One morning St. Augustine was walking along the road and he came to the seashore just as the sun was emerging on the horizon. He had been seeking God day and night and his eyes had become heavy and tired. His head, too, was bowed down as if he were carrying a great weight, and in fact, he was. He was weighed down by the different scriptures he had read, by the logical systems he had studied, by the words he had spoken for so many years.
That morning as he walked he encountered a boy anxiously holding a cup in his hand.
St. Augustine was intrigued and said, “My son what is wrong? Why do you seem so worried, and why are you holding that cup in your hand?” The boy answered: “Sir, you seem no less anxious and burdened. Maybe you could tell me what is weighing on your heart, what has produced such heaviness in you and where is your cup?"
St. Augustine was amused and said “What cup are you talking about? All that matters to me is seeking God. I long to know him.” The boy said “Sir, I am trying to find a way to hold the ocean in this cup, but I’m not having any luck. That’s why I am anxious and worried."
When Augustine heard these words his eyes were opened and understanding dawned . He realized that he had been trying to hold the ocean of the Infinite in the tiny cup of his ego and that he could never succeed. Only if he threw the cup into the sea could the sea fill it, inside and out.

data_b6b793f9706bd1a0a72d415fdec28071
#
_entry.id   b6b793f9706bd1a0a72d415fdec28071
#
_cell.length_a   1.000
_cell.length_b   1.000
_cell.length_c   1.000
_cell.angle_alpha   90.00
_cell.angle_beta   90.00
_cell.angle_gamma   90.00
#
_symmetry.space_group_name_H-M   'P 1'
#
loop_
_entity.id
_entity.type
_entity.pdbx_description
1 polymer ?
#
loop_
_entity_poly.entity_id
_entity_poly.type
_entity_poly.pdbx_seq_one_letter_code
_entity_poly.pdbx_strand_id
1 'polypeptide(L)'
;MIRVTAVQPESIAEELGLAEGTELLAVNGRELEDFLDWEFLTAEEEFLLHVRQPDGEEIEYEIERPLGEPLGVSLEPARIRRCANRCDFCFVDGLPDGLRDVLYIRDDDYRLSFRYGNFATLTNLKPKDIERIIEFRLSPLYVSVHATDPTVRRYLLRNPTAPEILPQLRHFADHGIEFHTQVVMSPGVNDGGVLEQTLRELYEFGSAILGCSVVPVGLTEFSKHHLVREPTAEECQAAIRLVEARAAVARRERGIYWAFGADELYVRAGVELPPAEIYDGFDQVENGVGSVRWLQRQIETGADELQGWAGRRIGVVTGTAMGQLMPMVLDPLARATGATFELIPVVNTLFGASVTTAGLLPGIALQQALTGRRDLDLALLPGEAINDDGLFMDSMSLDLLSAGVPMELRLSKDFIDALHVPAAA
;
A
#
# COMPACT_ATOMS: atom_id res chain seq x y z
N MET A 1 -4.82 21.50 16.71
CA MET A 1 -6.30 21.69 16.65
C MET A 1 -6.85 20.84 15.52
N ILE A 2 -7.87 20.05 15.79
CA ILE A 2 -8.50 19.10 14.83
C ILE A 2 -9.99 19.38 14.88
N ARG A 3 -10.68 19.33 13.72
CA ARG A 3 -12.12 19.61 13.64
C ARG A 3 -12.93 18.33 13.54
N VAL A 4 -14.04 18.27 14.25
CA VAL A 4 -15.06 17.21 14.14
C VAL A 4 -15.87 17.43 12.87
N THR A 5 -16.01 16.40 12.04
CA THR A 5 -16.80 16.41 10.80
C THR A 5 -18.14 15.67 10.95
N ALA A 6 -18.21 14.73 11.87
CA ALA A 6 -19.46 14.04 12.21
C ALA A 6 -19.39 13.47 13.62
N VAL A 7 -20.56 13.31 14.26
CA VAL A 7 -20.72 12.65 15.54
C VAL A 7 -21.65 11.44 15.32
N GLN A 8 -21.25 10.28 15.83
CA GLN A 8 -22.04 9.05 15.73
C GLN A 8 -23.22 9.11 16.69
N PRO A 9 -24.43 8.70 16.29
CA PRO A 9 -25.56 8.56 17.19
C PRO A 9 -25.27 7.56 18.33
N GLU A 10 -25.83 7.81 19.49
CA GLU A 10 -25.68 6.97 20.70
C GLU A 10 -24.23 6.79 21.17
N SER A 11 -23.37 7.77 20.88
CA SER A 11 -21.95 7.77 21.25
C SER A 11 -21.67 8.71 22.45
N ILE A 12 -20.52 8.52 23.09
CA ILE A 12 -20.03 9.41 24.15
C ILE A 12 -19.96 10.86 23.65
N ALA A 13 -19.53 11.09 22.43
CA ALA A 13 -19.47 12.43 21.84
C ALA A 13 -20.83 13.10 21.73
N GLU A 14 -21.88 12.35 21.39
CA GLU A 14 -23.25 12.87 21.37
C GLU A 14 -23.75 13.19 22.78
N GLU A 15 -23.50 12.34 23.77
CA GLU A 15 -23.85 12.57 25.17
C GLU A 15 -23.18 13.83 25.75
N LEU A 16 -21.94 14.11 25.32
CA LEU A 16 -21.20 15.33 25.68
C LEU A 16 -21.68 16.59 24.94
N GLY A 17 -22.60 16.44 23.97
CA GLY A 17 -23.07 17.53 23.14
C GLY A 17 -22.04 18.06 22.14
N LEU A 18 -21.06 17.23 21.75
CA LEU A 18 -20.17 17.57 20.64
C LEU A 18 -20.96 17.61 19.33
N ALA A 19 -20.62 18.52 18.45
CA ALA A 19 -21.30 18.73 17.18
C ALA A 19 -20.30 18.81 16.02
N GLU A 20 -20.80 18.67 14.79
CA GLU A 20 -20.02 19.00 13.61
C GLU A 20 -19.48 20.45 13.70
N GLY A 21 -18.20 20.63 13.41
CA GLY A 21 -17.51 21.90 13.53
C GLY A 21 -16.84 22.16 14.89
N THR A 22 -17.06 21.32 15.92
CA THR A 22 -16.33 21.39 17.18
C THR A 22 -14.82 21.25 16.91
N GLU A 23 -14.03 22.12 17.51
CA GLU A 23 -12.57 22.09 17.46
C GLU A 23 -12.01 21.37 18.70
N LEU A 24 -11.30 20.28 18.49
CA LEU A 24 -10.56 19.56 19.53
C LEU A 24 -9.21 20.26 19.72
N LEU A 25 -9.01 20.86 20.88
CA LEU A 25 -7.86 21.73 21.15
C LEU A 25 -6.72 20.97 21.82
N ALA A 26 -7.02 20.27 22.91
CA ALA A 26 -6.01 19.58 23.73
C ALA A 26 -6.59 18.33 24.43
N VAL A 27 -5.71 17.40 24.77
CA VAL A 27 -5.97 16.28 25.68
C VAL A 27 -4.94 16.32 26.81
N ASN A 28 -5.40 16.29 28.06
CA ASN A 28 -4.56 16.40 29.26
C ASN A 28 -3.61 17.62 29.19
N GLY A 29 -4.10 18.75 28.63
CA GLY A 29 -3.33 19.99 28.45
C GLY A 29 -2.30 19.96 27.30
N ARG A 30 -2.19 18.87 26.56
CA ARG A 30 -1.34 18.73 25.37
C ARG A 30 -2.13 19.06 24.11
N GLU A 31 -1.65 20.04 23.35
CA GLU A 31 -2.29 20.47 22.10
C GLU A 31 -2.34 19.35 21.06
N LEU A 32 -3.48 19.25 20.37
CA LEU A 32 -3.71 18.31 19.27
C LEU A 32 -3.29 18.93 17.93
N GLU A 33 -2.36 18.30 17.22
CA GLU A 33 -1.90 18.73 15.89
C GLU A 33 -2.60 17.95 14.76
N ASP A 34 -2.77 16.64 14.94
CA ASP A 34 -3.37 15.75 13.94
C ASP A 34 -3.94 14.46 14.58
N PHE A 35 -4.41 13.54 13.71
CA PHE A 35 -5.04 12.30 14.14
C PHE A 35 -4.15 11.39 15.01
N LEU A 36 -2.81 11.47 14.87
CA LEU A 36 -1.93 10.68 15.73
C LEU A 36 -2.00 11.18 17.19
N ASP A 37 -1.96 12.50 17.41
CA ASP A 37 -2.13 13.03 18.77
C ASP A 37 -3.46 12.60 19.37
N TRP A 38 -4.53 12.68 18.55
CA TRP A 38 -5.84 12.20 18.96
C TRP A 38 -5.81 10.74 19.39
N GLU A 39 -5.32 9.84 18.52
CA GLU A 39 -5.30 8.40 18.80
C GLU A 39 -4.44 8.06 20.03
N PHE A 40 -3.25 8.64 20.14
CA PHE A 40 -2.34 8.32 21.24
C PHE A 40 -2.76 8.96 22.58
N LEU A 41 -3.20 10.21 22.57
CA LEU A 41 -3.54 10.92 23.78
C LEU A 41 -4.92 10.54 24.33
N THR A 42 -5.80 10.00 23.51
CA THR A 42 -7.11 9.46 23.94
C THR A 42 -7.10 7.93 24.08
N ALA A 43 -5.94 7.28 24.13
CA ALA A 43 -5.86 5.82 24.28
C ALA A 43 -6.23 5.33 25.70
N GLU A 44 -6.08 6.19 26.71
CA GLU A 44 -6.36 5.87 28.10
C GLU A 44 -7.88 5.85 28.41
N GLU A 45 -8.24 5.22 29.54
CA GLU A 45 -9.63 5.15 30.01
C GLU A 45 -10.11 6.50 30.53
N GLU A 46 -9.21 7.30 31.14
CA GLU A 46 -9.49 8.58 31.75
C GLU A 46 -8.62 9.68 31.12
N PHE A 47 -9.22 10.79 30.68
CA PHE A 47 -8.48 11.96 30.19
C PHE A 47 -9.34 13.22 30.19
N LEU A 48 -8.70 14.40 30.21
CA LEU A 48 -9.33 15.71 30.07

Thus he became aware of the cup of his intellect, the cup of his ego, and the infinite ocean of the love of God surging in his heart. He had only to surrender the cup to the ocean and he would attain fulfillment.
St. Augustine flung his cup into the sea and the cup became one with the sea.
For Augustine, God is at the center of our being and so he invites us to return to ourselves - to come back from our wandering “out there”. He tells God in The Confessions, “I looked for you everywhere, and you were within me all the time.” In Augustine’s terms we return to the heart by being still, in the body; in the mind; and in the spirit. “God speaks to us in the great silence of the heart” he says. So Contemplation is finding the meaning of silence within ourselves and we do this by sinking down away from the chatter of our minds, the turmoil of our emotions, to a place that is equally valid where we can unfold in the mystery of this divine companionship.